The Legality of Extraterritorial Application of Competition Law and the Need to Adopt a Unified Approach

Author:Thanh Phan
Position:Transnational merger investigator at the Vietnam Competition Authority, Ph.D. candidate at the University of Victoria, Law Faculty, Research Fellow at Centre for Global Studies, University of Victoria, Canada, Sessional Instructor in Politics of International Law at the University of Victoria.
Pages:425-477
 
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The Legality of Extraterritorial Application of
Competition Law and the Need to Adopt a Unified
Approach
Thanh Phan
INTRODUCTION
In 2014, three of the world’s largest shipping companies, Maersk Line,
Mediterranean Shipping Company, and CMA CGM, planned to create a
joint venture to operate a network named “P3 Network.”1 The proposed
network would operate on three trade lanes: Asia-Europe, Trans-Pacific,
and Trans-Atlantic.2 Although the headquarters of each company and the
proposed joint venture were located outside Vietnamese territory, the three
companies submitted a merger notification to the Vietnam Competition
Authority (“VCA”), pursuant to article 20 of the Competition Law of
Vietnam.3 The discussion surrounding this joint venture contributed to a
long-standing debate in the VCA regarding the extraterritorial application
of the Competition Law of Vietnam.4 The debate honed in on one primary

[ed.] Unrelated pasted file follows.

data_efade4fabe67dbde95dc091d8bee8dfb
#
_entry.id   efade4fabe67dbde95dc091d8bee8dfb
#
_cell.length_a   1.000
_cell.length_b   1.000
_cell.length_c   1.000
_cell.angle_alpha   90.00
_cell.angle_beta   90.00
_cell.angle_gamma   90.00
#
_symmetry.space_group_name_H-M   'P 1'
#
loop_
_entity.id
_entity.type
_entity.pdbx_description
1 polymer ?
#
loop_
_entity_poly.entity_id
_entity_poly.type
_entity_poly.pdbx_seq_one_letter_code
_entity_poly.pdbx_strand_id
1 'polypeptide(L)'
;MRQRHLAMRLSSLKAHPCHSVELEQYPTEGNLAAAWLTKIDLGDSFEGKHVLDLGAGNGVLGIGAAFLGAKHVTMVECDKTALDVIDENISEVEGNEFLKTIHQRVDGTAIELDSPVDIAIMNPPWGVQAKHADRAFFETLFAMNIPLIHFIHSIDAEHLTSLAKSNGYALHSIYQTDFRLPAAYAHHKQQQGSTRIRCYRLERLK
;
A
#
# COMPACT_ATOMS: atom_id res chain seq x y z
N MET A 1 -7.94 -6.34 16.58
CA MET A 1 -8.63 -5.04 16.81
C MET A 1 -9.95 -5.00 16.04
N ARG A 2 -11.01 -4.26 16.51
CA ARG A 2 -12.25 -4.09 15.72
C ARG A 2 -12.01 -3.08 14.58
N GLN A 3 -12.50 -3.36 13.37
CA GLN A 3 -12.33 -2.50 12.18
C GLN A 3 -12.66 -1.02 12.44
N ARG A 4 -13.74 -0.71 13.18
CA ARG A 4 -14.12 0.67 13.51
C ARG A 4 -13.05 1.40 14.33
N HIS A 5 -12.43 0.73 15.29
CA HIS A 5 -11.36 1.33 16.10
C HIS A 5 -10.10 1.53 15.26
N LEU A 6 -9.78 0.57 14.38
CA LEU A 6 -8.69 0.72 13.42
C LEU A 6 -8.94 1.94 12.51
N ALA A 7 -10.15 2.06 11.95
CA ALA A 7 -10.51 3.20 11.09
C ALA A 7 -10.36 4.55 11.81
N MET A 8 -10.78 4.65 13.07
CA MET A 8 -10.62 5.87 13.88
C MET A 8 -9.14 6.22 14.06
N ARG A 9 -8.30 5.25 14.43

issue: although the P3 Network was run by foreign-based companies
located outside Vietnam, the companies still sought approval from the
VCA.
The extraterritorial application of competition law is a controversial
issue not only in Vietnam, but also in other jurisdictions5—especially now,
Copyright 2016, by THANH PHAN.
Transnational merger investigator at the Vietnam Competition Authority,
Ph.D. candidate at the University of Victoria, Law Faculty, Research Fellow at
Centre for Global Studies, University of Victoria, Canada, Sessional Instructor in
Politics of International Law at the University of Victoria. The au thor would like
to send his sincere thanks to Professor Mark Gillen and Professor Victor V.
Ramraj (Law Faculty, University of Victoria), Professor Fujio Kawashima
(Graduate School of Law, Kobe University), Timothy T. Hughes (U.S. Federal
Trade Commission), and Tran Phuong Lan (Vietnam C ompetition Authority) for
their helpful comments on this Article. The author would also like to thank the
Centre for Global Studies at the University of Victoria for the great support.
1. CMA CGM, Maersk Line and MSC to Establish an Operational Alliance,
CMA CGM (June 18, 2013), https://www.cma-cgm.com/news/1/cma-cgm-maersk-
line-and-msc-to-establish-an-operational-alliance [https://perma.cc/9GES-LS6P].